So Sardar and his crew produced a halfdozen “mini-debates,” as the station called them, focused on the ballot initiatives. The debaters included elected officials, union leaders and other public figures. They run four minutes long, fed into on-air segments, and ran on the Web or on mobile.
As Obama-Romney, not to mention Biden-Ryan, showed America, political debates have made something of a comeback as a television spectacle.
“They tell the story and get the facts out in a way that viewers find engaging and compelling,” said Sardar.
WLNS producers also cobbled together the six minidebates for an hour-long primetime special Nov. 1.
Sardar and his newsroom colleagues hope WLNS’ snackable discourses offered some clarity amidst the clutter dominating the airwaves in recent months. “With as many ads as there are, it’s hard to watch them and know who’s telling the truth,” he said. “These offer a clear picture of what the ballot initiatives are actually about.”
Noshing in New Hampshire
It’s actually a presidential hopeful’s dream come true: an abundance of face time with a large group of undecided voters. That was the strategy behind New Hampshire station WMUR’s “Candidate Café.” In advance of the state’s bellwether primary back in January, eight of the then-GOP presidential hopefuls took their turn breaking bread at an eatery with between 12 and 20 undecided voters in the state. The residents, not the reporters, conducted the interviews.
“We let the voters ask the questions and really run the show,” said Alisha McDevitt, news director at the Hearst TV station. “They got to see the candidates in a completely different light.”
For his part, Rick Perry flipped open his laptop and narrated a slide show of family pictures, showing a side of the blustery Texas governor some may not have been familiar with.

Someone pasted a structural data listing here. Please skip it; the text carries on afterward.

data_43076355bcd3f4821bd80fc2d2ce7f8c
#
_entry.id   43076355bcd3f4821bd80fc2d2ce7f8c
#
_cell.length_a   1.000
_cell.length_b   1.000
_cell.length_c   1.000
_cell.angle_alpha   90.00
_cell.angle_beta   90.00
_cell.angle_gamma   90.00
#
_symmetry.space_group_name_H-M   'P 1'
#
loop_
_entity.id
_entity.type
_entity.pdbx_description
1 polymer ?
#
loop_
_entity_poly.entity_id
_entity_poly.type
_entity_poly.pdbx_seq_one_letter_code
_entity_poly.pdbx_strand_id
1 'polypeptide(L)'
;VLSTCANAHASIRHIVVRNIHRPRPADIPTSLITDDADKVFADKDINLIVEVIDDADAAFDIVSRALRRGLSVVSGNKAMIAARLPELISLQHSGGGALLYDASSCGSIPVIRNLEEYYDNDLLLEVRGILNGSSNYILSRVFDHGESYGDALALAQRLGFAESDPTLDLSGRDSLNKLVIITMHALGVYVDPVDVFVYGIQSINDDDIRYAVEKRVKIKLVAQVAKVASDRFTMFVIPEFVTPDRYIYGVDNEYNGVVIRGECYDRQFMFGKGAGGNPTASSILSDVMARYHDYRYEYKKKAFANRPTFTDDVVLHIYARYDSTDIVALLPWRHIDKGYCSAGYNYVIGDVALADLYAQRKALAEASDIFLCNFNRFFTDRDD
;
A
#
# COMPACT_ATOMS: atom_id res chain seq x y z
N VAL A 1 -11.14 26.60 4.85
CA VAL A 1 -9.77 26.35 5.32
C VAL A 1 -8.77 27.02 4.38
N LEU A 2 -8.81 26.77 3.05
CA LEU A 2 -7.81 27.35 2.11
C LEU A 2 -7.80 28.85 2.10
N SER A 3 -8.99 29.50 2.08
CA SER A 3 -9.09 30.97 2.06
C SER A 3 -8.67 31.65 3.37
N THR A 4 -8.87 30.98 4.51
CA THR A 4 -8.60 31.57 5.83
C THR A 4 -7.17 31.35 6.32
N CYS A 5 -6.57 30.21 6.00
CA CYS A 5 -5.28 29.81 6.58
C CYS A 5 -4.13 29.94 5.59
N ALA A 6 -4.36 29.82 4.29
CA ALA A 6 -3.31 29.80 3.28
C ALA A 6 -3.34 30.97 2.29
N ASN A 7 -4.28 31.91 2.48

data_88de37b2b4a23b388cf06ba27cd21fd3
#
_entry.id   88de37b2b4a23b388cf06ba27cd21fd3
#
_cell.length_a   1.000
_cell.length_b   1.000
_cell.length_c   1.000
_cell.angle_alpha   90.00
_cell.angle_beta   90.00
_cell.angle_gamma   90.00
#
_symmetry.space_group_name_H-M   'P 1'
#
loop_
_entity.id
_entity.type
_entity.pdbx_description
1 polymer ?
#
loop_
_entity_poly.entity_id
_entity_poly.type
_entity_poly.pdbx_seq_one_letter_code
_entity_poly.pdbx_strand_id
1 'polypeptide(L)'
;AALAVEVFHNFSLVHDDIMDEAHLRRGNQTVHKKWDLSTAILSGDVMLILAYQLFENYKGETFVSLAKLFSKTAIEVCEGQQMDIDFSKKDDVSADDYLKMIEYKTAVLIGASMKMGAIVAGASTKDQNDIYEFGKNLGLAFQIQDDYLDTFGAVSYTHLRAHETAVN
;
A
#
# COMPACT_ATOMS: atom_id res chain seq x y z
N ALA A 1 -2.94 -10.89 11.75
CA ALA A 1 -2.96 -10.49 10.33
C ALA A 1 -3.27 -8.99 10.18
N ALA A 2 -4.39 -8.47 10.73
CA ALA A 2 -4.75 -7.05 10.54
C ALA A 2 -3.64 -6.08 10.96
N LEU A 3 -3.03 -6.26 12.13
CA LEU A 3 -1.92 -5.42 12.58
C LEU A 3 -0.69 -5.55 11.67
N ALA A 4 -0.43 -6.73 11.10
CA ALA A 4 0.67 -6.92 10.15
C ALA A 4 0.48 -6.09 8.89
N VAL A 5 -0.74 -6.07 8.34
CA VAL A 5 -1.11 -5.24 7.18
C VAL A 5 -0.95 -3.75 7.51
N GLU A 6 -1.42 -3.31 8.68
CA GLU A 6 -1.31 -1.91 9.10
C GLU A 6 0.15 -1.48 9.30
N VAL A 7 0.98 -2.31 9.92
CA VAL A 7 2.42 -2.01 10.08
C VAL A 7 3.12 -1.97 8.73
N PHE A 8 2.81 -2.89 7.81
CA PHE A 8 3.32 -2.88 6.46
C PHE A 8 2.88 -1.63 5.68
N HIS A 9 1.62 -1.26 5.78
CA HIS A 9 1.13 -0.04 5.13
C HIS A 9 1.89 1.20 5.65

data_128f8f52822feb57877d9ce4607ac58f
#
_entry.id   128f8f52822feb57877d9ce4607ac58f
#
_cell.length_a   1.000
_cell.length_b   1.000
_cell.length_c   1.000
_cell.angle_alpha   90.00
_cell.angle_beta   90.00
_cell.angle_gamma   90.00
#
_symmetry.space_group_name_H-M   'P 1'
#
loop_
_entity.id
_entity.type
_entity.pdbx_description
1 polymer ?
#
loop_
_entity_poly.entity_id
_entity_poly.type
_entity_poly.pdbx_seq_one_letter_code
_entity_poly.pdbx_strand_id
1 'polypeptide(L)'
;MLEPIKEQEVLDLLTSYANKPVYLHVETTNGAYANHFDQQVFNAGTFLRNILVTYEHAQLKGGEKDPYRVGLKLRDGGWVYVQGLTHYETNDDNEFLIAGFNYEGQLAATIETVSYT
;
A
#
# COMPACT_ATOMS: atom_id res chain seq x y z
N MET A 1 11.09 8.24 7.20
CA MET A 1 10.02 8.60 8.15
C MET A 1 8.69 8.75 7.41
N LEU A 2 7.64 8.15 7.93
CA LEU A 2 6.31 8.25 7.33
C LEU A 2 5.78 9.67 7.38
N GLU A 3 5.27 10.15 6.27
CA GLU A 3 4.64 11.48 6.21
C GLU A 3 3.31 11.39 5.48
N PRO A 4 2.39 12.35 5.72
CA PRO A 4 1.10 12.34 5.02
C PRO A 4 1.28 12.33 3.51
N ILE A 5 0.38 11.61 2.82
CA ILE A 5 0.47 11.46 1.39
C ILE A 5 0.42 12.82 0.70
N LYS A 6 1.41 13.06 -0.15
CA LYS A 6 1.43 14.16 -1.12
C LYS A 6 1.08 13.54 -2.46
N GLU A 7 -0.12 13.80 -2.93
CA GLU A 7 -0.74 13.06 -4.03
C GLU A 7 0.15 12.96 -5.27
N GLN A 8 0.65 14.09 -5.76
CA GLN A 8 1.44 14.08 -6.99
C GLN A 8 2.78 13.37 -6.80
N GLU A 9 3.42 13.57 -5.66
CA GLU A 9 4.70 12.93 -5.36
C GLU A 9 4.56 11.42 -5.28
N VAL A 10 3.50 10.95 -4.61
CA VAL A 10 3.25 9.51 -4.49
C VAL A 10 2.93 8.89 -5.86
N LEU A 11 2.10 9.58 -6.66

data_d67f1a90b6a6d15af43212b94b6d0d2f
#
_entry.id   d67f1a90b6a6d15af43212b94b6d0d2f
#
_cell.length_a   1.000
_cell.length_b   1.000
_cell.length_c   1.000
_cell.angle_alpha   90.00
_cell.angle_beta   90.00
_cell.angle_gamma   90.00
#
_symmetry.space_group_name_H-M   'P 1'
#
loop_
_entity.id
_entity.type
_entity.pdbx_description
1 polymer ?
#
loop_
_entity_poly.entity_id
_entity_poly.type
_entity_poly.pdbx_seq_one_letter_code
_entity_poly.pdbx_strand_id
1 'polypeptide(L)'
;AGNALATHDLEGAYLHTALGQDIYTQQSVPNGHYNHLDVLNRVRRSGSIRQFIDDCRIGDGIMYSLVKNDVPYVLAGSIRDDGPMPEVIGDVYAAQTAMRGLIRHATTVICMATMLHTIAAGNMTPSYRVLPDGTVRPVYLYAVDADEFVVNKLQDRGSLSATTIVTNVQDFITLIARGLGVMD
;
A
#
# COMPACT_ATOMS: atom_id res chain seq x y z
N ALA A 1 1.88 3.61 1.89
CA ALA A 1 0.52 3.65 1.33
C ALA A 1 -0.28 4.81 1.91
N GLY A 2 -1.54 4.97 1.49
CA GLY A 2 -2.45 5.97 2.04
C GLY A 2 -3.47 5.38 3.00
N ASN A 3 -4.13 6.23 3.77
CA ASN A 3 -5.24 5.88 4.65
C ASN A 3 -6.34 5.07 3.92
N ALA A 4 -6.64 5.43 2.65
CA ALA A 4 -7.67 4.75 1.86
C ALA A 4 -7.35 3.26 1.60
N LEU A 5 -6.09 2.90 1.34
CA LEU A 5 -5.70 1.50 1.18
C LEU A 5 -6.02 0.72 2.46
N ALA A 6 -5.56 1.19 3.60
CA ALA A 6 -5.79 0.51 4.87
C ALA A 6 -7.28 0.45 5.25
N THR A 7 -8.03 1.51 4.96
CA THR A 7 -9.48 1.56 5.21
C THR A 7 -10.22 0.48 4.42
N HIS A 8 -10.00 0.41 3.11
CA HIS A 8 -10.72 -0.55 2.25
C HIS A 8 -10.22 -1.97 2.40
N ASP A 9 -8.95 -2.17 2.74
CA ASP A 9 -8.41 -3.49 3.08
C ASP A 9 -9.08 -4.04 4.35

Other aspects of the give-and-take were edgier, and just as revealing. “As they sat around the table, some voters got aggressive about the issues they felt passionate about,” said McDevitt.
The eight Café packages flavored WMUR’s 6 p.m. news, with an average of 60,000 viewers watching, and were baked into a primetime special.
WMUR also took the candidates out on a mystery trip—driving them somewhere in the DMA, and presumably separating them from their talking points, for spontaneous questions from people on the street for “Candidate Road Trip” segments.
“There was really great interaction between the candidates and the people,” said McDevitt.
Seeking Truth in Chicago
When WLS Chicago hosted a Congressional debate in mid-October, one man was working harder than the moderator or the House hopefuls on the set. Chuck Goudie, WLS’ veteran chief investigative reporter, was vetting the candidates’ statements for veracity, along with his producers, with a hard deadline rapidly approaching.
The debate ran until 9:30 p.m., and Goudie’s “Truth Squad” segment, around 2½ minutes long, was going in the 10 p.m. news. If the candidates were thinking of floating a point-scoring, if factually suspect, whopper during the debate, they had to think twice with the Truth Squad putting their words to the test.
“The Truth Squad found both truth and some stretching of the truth on both sides,” said Jennifer Graves, WLS VP and news director. “Using public records and past reports, they could verify, or knock down, what the candidates were saying.”
In case viewers missed the ABC-owned station’s late news, they could see Goudie the next morning on WLS program Windy City Live sharing his findings.
WLS’ Truth Squad has vetted political ads in the past, but Oct. 13 was the first time the gumshoe crew set its gimlet eye on a debate. “We threw a lot of resources into it,” said Graves.